NORTH BAY – Tax attorneys and planners are being inundated by inquiries from clients with what they believed were perfectly innocent offshore accounts as the federal government seeks to crack down on intentional tax evasion.
Last year, the Internal Revenue Service cracked down on United States citizens with offshore bank accounts who were not reporting income or filing the proper reports.
It created a voluntary disclosure period when people could come forward. The voluntary compliance period ended last year, but people still are coming forward.
Meanwhile, the IRS and Department of Justice are conducting a wide-ranging investigation into whether Americans with offshore bank accounts have used the accounts to evade U.S. taxes.
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“Douglas Shulman, the IRS commissioner, thinks that everyone with an offshore account is a hardened criminal,” said Kent Lawson, a shareholder of Burr Pilger Mayer who advises clients on global tax planning and compliance.
Mr. Lawson said there are 17,000 cases in the country of people needing to amend their taxes, and not everyone with a foreign bank account is a criminal. Many of those people have not received good tax advice.
“It could be grandfather was in WWII and had an account in Holland that has grown substantially,” he said. “This legacy of criminality passes through the generations, but it could be innocent.”
Or, he said, someone could have moved from another country and not gotten good tax advice.
He said that in one week the firm received requests for 40 cases from attorneys to look into individuals’ returns with offshore accounts.
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Stu Myhill, a senior manager in Moss Adams’ tax practice who focuses on international tax issues, said penalties have been increased to now potentially be 50 percent of the account balance in the case of a willful violation. A non-willful violation is $10,000.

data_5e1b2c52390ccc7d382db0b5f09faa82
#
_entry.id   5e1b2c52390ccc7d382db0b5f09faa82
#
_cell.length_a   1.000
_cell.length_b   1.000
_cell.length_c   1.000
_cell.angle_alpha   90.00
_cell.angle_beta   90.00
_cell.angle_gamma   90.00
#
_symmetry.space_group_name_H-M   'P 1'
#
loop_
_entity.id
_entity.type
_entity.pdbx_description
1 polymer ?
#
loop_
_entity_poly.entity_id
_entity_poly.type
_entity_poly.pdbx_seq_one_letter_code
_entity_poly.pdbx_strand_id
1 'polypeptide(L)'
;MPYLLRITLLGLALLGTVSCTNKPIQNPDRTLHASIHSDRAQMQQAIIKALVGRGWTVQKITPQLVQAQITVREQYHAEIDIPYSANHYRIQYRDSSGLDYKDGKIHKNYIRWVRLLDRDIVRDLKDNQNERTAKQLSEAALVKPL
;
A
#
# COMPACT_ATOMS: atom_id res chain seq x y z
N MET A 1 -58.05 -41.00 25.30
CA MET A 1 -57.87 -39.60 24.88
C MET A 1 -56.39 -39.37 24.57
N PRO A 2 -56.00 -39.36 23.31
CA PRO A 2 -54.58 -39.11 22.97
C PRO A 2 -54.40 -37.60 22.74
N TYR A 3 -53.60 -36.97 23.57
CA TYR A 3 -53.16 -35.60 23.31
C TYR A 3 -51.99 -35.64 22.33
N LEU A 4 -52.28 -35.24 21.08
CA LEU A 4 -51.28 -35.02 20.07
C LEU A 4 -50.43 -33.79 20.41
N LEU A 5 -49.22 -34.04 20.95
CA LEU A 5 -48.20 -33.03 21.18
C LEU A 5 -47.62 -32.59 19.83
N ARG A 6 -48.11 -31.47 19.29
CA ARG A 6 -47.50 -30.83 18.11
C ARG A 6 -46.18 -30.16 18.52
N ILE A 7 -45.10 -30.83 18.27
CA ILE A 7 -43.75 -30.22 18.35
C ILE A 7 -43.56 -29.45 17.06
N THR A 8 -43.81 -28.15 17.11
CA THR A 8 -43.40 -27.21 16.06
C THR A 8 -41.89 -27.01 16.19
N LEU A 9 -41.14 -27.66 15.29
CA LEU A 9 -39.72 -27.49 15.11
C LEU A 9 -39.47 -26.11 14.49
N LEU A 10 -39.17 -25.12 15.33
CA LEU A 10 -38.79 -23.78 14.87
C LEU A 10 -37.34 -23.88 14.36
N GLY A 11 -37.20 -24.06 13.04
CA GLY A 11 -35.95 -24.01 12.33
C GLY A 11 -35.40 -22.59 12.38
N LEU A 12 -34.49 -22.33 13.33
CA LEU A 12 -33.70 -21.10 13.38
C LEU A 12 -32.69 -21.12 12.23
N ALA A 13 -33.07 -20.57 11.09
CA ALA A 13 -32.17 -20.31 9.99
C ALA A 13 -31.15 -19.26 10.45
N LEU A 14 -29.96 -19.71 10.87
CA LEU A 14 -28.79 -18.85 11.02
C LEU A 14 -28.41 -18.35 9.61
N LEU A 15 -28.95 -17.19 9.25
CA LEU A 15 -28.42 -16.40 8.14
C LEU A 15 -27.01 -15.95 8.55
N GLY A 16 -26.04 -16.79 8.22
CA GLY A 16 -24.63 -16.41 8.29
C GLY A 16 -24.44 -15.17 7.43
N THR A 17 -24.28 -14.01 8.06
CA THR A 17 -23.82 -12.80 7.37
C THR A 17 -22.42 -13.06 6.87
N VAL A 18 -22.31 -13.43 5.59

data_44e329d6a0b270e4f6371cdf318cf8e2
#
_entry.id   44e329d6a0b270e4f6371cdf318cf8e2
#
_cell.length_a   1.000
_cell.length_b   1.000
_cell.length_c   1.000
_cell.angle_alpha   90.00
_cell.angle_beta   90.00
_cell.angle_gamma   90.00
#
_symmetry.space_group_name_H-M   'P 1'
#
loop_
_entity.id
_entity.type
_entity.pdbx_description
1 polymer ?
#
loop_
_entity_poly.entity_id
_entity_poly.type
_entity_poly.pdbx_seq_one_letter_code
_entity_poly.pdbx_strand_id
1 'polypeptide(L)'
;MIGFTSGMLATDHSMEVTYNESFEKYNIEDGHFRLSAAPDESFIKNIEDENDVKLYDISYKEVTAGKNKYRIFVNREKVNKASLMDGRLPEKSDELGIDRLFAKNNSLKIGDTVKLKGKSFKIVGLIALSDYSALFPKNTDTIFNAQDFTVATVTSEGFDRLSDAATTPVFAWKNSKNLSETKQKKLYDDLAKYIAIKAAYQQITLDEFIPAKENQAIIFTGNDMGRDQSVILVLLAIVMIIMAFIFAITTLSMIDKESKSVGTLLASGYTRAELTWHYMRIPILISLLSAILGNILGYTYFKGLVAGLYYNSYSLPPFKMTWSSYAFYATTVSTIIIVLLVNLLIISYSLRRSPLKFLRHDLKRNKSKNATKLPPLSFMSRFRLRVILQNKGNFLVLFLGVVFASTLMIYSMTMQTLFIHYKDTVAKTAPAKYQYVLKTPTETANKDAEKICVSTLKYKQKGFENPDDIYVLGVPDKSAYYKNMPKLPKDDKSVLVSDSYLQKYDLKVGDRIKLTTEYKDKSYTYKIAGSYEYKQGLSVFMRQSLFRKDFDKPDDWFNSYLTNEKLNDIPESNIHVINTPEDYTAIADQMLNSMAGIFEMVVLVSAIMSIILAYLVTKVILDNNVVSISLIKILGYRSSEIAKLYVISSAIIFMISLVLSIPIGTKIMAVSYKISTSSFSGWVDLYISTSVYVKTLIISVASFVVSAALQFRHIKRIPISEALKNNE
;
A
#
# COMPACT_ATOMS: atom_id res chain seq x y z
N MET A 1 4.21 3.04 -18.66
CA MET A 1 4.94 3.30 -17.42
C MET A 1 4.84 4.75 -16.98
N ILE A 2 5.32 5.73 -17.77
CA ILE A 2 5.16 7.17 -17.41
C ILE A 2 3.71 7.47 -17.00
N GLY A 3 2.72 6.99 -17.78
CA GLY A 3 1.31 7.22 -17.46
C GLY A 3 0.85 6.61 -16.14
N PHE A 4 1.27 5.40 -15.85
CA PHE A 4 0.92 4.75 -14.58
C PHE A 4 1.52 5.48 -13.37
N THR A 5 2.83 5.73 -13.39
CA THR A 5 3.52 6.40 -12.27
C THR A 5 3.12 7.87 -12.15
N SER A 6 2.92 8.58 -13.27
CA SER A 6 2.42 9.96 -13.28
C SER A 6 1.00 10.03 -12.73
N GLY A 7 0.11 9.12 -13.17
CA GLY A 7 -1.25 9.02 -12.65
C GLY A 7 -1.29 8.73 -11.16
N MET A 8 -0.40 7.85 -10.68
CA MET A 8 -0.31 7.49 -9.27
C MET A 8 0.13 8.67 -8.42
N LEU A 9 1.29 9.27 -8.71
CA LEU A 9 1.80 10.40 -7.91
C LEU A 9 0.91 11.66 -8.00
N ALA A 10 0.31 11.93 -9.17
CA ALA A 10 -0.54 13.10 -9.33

He, too, said there are plenty of legitimate reasons for offshore accounts.
“It could be personal property offshore where there is a foreign account to pay a maid or property manager, a business that has foreign operations overseas. Someone could have a foreign parent and grandparent who gifted or willed it to someone in the U.S.,” he said. That person may not even know necessarily that they have the account, he said.
“There is not necessarily intention of fraud.”
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Steve Goldberg, a tax planning attorney with Friedemann Goldberg in Santa Rosa, cited other reasons for legitimate offshore accounts.
“There are companies and businesses that have offshore holdings or individuals who have properties in other countries,” he said. “It is not always tax evasion for the purpose of tax evasion.”
He said they do have clients who go offshore for asset protection. But, he said, “It takes foresight. If people call me and say I have a judgment and want to put money offshore, I say no way.”
He said when doing tax planning, “Ask yourself if the same planning could be done onshore? If not, that will get you a date with the IRS.”
He said there are people who have offshore accounts who reported income but merely were not filing the proper forms.
“Is that negligence? Or tax fraud?”
The IRS has had a voluntary disclosure practice in its criminal manual for many years. Once the IRS Criminal Investigation division has determined preliminary acceptance into the voluntary disclosure program, the case is referred to the civil side of the IRS for examination and resolution of taxes and penalties.
In an occasional offshore account, it is an employee who has signatory power on accounts but may not have anything to do with the actual money in them.
Mr. Lawson said the issue of liability can have serious consequences.
“I have a client who was a CEO of a company that had subsidiaries in other countries,” he said. The CEO, he said, was the signer on more than $100 million on bank accounts offshore.
“We have had to disclose on all the accounts on his personal taxes. He didn’t know he had to put this in because it was for business. We are trying to convince the IRS that he should not pay tax on the $100 million and are working with top legal counsel, but it is unclear.”
And the cost of working with the attorneys and accounting firms to resolve disputes is not insignificant.
“The accounting part can cost $50,000,” he said. “Anyone who goes into the program has to amend six years of tax returns. If there are three family members, that is 18 tax returns. And it is not just filing a few 1099s.”
However difficult it may be, he said, “This is a good thing to help people become tax compliant. People are coming to me that have not gotten good advice in the past and just need some understanding of the law.”